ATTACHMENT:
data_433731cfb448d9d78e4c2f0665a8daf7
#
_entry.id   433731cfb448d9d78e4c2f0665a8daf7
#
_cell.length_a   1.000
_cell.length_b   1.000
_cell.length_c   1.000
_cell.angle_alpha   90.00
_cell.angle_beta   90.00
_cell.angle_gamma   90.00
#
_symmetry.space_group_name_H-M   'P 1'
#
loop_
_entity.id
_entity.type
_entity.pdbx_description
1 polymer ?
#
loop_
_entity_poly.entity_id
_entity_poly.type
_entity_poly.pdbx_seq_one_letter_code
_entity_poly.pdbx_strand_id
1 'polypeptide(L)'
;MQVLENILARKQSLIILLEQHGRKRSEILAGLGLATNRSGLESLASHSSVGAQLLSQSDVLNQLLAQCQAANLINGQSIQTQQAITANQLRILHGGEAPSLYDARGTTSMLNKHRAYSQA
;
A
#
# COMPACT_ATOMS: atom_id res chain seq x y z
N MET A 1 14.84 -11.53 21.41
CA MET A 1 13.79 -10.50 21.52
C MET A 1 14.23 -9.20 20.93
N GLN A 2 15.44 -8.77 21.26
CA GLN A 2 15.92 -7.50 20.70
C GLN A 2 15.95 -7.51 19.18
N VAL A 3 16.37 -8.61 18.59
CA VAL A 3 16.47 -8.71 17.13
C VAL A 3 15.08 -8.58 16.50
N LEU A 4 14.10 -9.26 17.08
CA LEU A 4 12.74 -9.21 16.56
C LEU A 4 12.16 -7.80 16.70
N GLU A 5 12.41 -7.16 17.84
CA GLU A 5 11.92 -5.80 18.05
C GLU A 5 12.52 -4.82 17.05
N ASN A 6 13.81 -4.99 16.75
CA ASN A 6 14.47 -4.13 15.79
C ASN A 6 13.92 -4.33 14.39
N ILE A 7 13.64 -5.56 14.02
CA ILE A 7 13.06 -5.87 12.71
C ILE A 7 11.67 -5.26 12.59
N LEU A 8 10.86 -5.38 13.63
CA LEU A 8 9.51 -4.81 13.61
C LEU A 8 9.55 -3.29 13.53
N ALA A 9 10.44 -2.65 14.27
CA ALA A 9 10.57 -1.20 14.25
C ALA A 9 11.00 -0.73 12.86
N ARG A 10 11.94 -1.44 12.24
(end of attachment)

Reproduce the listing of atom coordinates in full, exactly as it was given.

data_433731cfb448d9d78e4c2f0665a8daf7
#
_entry.id   433731cfb448d9d78e4c2f0665a8daf7
#
_cell.length_a   1.000
_cell.length_b   1.000
_cell.length_c   1.000
_cell.angle_alpha   90.00
_cell.angle_beta   90.00
_cell.angle_gamma   90.00
#
_symmetry.space_group_name_H-M   'P 1'
#
loop_
_entity.id
_entity.type
_entity.pdbx_description
1 polymer ?
#
loop_
_entity_poly.entity_id
_entity_poly.type
_entity_poly.pdbx_seq_one_letter_code
_entity_poly.pdbx_strand_id
1 'polypeptide(L)'
;MQVLENILARKQSLIILLEQHGRKRSEILAGLGLATNRSGLESLASHSSVGAQLLSQSDVLNQLLAQCQAANLINGQSIQTQQAITANQLRILHGGEAPSLYDARGTTSMLNKHRAYSQA
;
A
#
# COMPACT_ATOMS: atom_id res chain seq x y z
N MET A 1 14.84 -11.53 21.41
CA MET A 1 13.79 -10.50 21.52
C MET A 1 14.23 -9.20 20.93
N GLN A 2 15.44 -8.77 21.26
CA GLN A 2 15.92 -7.50 20.70
C GLN A 2 15.95 -7.51 19.18
N VAL A 3 16.37 -8.61 18.59
CA VAL A 3 16.47 -8.71 17.13
C VAL A 3 15.08 -8.58 16.50
N LEU A 4 14.10 -9.26 17.08
CA LEU A 4 12.74 -9.21 16.56
C LEU A 4 12.16 -7.80 16.70
N GLU A 5 12.41 -7.16 17.84
CA GLU A 5 11.92 -5.80 18.05
C GLU A 5 12.52 -4.82 17.05
N ASN A 6 13.81 -4.99 16.75
CA ASN A 6 14.47 -4.13 15.79
C ASN A 6 13.92 -4.33 14.39
N ILE A 7 13.64 -5.56 14.02
CA ILE A 7 13.06 -5.87 12.71
C ILE A 7 11.67 -5.26 12.59
N LEU A 8 10.86 -5.38 13.63
CA LEU A 8 9.51 -4.81 13.61
C LEU A 8 9.55 -3.29 13.53
N ALA A 9 10.44 -2.65 14.27
CA ALA A 9 10.57 -1.20 14.25
C ALA A 9 11.00 -0.73 12.86
N ARG A 10 11.94 -1.44 12.24